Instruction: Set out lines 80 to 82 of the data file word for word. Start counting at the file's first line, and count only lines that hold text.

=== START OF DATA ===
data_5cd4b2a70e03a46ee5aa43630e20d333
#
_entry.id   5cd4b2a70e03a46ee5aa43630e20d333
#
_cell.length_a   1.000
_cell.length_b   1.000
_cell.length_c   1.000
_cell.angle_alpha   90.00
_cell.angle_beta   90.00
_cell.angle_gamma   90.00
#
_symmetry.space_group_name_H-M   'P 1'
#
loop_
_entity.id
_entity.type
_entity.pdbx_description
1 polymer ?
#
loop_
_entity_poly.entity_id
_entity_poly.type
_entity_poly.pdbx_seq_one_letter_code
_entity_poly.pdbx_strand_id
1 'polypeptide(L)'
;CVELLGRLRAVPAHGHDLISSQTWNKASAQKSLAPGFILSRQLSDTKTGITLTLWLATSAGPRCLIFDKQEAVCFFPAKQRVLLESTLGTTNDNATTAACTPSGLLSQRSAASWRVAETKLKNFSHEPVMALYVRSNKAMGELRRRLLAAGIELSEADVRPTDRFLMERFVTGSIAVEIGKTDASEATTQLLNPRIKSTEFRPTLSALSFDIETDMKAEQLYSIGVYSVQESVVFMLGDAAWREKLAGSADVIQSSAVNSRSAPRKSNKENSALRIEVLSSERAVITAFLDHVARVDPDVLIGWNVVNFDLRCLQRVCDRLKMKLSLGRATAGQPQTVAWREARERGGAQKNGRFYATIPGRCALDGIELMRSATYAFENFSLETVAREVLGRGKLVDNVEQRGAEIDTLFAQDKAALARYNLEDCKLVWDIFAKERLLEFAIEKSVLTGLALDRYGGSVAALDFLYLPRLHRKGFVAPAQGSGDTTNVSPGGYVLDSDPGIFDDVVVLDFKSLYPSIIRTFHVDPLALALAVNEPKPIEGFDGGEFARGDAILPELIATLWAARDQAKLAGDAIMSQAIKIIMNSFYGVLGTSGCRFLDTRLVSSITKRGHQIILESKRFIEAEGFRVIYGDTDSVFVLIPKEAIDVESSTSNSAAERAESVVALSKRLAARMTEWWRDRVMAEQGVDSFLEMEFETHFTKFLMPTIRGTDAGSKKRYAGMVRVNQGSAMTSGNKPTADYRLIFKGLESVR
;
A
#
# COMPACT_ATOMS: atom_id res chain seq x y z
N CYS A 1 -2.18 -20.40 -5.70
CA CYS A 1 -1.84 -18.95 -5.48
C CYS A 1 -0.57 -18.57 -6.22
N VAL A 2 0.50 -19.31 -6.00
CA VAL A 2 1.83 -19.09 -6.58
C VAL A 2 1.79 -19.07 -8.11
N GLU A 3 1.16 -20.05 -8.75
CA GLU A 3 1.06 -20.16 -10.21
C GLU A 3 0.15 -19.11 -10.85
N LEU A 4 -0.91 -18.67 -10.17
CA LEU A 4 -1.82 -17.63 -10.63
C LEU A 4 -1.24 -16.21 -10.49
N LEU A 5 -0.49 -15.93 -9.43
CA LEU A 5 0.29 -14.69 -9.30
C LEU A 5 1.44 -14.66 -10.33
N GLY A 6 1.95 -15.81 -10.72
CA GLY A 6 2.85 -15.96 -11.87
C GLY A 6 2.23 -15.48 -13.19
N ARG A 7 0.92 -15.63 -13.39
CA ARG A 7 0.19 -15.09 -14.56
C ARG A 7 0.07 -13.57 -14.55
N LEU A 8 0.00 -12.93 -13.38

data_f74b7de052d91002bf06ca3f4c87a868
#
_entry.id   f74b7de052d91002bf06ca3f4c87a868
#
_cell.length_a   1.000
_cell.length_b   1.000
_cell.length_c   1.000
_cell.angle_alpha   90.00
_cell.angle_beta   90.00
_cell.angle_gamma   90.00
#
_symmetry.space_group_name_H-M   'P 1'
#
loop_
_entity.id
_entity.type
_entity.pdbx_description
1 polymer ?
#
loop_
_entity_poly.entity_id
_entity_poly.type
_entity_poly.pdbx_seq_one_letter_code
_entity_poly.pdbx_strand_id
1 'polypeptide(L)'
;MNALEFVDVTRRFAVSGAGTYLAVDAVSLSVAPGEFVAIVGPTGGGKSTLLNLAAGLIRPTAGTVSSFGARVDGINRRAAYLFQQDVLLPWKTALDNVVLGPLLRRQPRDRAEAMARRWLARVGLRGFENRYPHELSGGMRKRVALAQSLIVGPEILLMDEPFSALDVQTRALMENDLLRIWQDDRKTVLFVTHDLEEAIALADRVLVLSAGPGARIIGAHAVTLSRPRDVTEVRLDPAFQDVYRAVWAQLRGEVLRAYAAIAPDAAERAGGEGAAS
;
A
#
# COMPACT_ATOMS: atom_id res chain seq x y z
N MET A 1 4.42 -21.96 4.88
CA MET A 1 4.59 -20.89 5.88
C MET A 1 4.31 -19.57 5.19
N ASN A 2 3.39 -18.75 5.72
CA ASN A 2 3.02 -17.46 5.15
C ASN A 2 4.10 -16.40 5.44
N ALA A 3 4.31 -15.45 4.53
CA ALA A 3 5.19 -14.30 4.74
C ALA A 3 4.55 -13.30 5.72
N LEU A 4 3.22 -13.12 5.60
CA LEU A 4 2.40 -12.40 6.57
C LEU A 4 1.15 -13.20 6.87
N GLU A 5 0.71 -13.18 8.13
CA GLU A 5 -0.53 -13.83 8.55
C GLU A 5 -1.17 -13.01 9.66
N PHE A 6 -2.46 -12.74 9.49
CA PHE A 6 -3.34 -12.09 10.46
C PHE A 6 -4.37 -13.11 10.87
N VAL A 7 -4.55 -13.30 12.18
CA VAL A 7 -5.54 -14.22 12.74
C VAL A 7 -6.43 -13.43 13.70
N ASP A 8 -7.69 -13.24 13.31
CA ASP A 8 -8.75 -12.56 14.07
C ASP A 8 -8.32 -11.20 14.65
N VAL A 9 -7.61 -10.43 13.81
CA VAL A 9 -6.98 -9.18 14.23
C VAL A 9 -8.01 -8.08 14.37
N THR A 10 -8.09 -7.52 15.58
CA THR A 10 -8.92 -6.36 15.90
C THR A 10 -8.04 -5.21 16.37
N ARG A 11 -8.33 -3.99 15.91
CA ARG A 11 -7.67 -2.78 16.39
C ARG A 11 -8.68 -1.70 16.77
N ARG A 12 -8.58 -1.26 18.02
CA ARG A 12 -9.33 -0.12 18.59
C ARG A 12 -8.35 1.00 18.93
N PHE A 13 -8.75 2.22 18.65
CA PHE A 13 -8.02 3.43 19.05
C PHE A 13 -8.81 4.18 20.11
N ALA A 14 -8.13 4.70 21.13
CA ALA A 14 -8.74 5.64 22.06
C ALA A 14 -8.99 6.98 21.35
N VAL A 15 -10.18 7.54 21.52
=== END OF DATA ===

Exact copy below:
A
#
# COMPACT_ATOMS: atom_id res chain seq x y z